News Release: People

Jul. 12,  2010

Emory Eye Center Scientist Elected President of National Research Organization

News Article ImageJeffrey Boatright, PhD

The Association for Research in Vision and Ophthalmology (ARVO) has elected Jeffrey Boatright, PhD, as president. Boatright is a researcher at Emory Eye Center and an associate professor in the Department of Ophthalmology in Emory University School of Medicine. He will assume the presidency in May 2011.

"Jeff Boatright is a terrific choice for president of ARVO, the most prestigious vision research organization in the world," says Timothy W. Olsen, MD, director of Emory Eye Center. "Jeff's extraordinary service is well recognized with his selection as president. All of us at the Emory Eye Center are very proud of his recognition and look forward to his positive influence on the organization."

At Emory Eye Center, Boatright uses molecular and cellular biology techniques to study DNA repair mechanisms with the goal of using them to repair genomic DNA mutations that lead to blindness. He also uses in-vivo pharmacological approaches to explore the effects of hydrophilic bile acids and other atypical compounds on animal models of retinal degeneration and glaucoma. This work is funded by the Foundation Fighting Blindness, Research to Prevent Blindness (RPB), the Katz Foundation and the National Eye Institute (NEI) of the National Institutes of Health.

Founded in 1928 by 73 ophthalmologists, ARVO's membership now numbers more than 12,500, 42 percent of whom reside in more than 80 countries outside the United States. The membership is multidisciplinary and consists of both clinical and basic researchers. ARVO encourages and assists research, training, publication and knowledge sharing in vision and ophthalmology.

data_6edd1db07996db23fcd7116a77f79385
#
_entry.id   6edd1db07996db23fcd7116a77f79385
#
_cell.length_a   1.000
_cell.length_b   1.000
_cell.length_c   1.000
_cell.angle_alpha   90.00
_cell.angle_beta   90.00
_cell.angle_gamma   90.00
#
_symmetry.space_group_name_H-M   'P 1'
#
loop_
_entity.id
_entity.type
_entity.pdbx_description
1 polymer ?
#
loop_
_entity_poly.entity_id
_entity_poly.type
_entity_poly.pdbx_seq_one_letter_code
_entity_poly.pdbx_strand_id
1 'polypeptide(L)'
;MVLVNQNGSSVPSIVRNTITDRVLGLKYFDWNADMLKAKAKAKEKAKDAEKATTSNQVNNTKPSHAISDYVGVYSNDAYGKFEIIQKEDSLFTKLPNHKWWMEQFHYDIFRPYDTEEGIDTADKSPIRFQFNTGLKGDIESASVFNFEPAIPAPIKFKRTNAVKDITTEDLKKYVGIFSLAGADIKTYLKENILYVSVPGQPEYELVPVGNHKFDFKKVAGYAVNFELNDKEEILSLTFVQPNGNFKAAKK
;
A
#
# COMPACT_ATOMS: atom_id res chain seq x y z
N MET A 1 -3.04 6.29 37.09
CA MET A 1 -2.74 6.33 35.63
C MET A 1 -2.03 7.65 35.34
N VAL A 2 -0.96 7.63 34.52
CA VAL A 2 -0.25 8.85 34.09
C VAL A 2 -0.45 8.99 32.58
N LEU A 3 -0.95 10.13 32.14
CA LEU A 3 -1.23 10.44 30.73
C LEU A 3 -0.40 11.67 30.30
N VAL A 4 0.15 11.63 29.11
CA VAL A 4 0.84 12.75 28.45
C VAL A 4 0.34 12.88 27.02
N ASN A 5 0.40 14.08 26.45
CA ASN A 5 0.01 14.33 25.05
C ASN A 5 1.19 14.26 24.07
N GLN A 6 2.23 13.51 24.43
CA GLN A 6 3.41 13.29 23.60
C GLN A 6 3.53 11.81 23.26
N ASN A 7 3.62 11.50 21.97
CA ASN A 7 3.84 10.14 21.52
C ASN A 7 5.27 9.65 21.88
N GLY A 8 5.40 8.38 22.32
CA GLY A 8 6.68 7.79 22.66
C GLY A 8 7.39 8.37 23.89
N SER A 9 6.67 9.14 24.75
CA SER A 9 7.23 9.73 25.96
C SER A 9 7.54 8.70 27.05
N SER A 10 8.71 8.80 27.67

Within ARVO, Boatright is trustee for the Biochemistry and Molecular Biology Section and chairman of the Young Investigators Committee. This year he was tapped as an ARVO Silver Fellow, an honor that recognizes members for their accomplishments, leadership and contributions. Within the NEI, he has served on numerous study sections. He is on the board of directors for the Georgia Affiliate of Foundation Fighting Blindness and was honored as its Scientist of the Year in 2007. At Emory Eye Center, he serves as director of the Redmond-Firman Center for Glaucoma Research.

He is founding and current editor-in-chief of Molecular Vision, a peer-reviewed journal dedicated to the dissemination of research results in molecular biology, cell biology and the genetics of the visual system. He has served on the Editorial Review Board of International Journal of Molecular Sciences since 2001. Boatright also holds memberships in the American Association for the Advancement of Science, the Society for Neuroscience, and the International Society for Eye Research. He is principal investigator or co-investigator for four NEI grants and four private foundation grants.

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About Emory Eye Center
Emory Eye Center has a mission to conduct pioneering research into blinding eye diseases, to educate and train eye professionals, and to provide excellent patient care. The Department includes 33 ophthalmologists, eight optometrists, 11 basic scientists, 11 post-doctoral fellows, and nine researchers in other Emory departments who hold joint appointments in the Emory University School of medicine's Department of Ophthalmology. Ophthalmology research is supported by current NIH funding of $20 million through 2010. The Department remains in the top rankings (#9 - 2009) by U.S. News & World Report for the 14 years the magazine has held a ranking for Ophthalmology. It also ranks in the Top Ten in the peer-reviewed Ophthalmology Times annual report.

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